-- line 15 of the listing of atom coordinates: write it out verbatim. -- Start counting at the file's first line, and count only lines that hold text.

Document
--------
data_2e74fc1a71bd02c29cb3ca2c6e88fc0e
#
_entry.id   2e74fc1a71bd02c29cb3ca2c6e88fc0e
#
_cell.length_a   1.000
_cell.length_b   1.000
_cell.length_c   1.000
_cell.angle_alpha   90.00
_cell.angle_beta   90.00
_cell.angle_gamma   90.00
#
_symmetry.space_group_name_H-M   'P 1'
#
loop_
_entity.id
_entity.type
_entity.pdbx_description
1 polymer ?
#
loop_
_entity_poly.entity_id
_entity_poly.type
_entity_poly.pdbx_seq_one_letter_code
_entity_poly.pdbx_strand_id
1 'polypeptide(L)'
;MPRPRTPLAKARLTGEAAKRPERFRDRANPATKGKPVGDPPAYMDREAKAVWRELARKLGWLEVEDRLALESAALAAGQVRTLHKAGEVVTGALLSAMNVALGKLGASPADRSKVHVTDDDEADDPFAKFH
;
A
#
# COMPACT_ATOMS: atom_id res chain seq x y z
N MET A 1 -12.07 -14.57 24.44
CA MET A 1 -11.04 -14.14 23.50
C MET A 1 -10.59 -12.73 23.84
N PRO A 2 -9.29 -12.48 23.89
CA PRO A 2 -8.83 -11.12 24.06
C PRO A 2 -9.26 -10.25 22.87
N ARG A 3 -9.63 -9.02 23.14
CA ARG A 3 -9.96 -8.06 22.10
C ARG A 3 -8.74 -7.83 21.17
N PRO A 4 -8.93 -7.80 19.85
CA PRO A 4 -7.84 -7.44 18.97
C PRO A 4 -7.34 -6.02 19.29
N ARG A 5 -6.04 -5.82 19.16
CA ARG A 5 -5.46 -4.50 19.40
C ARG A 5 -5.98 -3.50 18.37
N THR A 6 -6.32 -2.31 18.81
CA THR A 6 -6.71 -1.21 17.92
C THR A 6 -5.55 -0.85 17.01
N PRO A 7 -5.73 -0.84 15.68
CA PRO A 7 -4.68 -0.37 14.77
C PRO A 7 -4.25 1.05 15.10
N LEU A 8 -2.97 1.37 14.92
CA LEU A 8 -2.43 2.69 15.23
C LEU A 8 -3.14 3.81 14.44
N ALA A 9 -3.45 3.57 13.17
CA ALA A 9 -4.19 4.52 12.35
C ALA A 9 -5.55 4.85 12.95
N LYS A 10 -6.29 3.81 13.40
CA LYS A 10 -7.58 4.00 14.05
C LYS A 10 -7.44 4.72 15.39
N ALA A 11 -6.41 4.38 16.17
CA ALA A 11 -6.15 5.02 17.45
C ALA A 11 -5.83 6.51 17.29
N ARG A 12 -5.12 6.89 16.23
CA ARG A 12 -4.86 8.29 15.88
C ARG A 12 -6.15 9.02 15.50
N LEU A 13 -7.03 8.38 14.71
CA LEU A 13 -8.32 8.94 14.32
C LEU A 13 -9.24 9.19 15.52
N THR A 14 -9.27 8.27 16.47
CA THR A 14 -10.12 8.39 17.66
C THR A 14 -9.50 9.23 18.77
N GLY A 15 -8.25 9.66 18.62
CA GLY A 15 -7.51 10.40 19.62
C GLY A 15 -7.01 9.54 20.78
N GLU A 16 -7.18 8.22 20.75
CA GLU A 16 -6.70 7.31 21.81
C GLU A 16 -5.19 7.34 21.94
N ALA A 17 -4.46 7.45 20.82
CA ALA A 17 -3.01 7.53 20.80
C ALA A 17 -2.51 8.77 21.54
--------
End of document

_entity.id